I've been thinking about posting this for a while but I've been very hesitant. I'm going to probably pinch some nuts here, and get some criticism, when I say this but heed these words. I want to be sensitive to this because I have some friends on this site that might be offended but there is some truth to this. Landscape and Hardscape companies that are very serious about their occupations don't cut grass. And this could be vice versa here too folks. Now wait, does that mean you can do both and do them well? You can but its alot of effort. Does mowing get you in the door for other things? It might, but its not the clients we are looking for. Has mowing ever gotten us a high end build? Never. You know how many big installs we have done at residences when Joey's lawn service flies around the yard on his zero turn. Tons, customers don't think of the two companies as being interchangable. Sorry, they just don't. I'm a huge advocate of doing one thing and do it well, we don't offer a 100 different services. If it means getting rid of other services to focus on one or two then so what. This is our specialty, this is why people come to us for higher end landscape and hardscape installs. Once you get really good at something, set a presidence in the industry, your margins become good, and you become the "go to" company that customers want. Its too difficult to offer 50 services in a company with 10-12 employees. You cannot manage that right and become fully educated in all those services, I don't care what you say. I'm sure this is going to be a split audience on this topic. Take a look around your area. The landscape build companies that have been in business the longest, and are well known, probably aren't pulling a mowing trailer.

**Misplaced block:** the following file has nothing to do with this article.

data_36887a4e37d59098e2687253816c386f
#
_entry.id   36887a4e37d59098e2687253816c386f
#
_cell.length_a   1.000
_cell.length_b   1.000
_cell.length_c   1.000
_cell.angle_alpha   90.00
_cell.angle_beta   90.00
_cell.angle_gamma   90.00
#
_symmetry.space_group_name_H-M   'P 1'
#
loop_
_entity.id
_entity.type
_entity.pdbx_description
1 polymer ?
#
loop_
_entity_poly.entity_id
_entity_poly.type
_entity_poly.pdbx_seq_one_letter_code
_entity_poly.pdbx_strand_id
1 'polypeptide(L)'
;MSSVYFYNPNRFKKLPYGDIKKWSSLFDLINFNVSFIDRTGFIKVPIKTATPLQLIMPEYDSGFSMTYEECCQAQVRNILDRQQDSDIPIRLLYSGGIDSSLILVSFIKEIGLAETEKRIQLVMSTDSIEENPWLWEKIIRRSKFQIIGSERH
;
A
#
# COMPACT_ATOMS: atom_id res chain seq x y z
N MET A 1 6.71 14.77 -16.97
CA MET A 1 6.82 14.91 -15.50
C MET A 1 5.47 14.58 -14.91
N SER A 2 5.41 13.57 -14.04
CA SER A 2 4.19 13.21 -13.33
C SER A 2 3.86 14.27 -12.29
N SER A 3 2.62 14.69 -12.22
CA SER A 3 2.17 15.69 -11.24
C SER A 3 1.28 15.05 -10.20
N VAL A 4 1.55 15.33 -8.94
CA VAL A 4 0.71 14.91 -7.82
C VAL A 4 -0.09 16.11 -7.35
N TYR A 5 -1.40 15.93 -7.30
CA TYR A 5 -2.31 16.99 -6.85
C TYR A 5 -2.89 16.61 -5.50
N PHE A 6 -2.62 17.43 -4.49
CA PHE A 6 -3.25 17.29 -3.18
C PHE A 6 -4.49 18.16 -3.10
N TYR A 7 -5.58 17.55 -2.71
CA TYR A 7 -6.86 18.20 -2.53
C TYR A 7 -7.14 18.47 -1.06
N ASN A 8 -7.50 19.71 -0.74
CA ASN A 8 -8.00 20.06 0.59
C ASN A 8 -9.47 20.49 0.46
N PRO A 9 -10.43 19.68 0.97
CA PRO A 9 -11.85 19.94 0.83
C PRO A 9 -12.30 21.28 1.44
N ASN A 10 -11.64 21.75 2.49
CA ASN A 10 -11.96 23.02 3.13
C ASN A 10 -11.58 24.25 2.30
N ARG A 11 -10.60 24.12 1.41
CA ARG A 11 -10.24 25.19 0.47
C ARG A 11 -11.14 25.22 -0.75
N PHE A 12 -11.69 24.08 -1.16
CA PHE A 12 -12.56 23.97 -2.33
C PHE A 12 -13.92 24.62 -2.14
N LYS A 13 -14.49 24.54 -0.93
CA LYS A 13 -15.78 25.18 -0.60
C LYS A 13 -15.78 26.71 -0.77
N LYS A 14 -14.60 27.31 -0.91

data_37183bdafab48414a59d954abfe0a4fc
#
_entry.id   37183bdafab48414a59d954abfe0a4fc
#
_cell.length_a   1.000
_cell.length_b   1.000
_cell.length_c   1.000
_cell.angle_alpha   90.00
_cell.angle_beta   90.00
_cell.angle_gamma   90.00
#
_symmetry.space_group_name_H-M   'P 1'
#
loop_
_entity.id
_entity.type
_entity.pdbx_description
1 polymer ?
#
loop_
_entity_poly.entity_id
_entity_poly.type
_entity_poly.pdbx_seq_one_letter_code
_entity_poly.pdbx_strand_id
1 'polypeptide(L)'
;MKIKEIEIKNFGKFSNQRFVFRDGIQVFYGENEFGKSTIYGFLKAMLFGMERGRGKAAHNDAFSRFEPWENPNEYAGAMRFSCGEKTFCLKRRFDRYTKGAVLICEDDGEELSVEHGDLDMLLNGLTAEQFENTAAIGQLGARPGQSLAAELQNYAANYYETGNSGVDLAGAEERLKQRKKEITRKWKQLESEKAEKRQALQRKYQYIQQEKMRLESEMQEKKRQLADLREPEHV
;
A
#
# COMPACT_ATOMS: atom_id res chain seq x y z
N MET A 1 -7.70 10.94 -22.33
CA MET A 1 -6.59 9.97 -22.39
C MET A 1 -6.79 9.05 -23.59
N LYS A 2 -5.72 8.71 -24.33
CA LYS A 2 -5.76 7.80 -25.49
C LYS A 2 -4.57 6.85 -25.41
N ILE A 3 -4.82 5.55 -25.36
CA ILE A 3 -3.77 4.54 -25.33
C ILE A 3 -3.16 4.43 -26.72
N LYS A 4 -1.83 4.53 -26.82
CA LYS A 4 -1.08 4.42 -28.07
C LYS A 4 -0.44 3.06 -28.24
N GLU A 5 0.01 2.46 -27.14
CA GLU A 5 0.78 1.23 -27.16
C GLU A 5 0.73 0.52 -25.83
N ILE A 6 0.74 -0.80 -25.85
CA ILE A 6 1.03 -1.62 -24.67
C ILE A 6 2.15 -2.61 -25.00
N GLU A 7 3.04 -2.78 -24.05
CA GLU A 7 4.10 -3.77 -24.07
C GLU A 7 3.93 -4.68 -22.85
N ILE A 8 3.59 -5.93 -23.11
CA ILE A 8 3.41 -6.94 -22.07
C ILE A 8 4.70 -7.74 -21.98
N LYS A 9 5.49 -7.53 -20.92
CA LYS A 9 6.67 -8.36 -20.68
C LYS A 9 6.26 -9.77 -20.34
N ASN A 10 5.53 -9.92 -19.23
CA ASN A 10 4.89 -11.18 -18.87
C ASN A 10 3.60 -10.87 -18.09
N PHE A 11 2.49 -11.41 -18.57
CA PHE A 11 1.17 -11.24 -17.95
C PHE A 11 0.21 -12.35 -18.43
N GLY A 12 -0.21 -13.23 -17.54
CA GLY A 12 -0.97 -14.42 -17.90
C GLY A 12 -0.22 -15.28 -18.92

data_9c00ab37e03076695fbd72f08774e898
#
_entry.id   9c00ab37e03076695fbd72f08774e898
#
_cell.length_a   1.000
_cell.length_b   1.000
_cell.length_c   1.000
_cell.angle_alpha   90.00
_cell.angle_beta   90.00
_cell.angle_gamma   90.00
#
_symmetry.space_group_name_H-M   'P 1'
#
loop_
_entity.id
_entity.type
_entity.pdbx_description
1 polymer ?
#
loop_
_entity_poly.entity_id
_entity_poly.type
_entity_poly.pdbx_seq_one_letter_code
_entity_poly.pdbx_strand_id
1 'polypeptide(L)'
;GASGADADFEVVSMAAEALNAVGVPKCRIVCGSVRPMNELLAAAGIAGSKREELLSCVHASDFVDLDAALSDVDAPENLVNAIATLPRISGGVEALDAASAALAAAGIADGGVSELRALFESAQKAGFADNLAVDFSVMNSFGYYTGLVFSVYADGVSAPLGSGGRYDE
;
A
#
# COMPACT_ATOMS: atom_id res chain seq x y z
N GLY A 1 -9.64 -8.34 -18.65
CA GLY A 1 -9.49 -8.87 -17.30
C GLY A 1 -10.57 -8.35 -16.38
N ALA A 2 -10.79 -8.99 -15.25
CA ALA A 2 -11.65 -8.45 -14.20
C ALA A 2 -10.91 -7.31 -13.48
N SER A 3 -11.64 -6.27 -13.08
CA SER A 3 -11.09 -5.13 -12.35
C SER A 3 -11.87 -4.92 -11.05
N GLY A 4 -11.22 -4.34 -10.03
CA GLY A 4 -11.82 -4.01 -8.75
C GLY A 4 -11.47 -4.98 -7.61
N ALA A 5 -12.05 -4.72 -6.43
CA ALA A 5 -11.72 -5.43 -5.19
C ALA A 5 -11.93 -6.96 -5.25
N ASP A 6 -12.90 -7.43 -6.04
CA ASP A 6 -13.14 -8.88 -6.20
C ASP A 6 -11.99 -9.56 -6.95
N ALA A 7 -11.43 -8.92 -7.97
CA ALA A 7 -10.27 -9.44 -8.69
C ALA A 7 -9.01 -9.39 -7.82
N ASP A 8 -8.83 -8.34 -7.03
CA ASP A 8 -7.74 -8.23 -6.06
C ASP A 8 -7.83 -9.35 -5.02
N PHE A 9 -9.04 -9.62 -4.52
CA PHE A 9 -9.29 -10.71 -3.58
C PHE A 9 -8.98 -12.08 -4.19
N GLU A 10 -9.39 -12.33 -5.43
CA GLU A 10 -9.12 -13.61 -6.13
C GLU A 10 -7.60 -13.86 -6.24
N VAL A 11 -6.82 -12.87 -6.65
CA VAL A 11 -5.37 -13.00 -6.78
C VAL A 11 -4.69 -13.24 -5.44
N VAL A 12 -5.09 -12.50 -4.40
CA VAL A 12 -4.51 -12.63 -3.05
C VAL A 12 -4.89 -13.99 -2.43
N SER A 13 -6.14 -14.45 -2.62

This is just my opinion on the industry. Is mowing wrong? No, not at all. Can you make money at it? Sure, you'll probably make more if you just mow, price it right, and focus on volume and efficiency.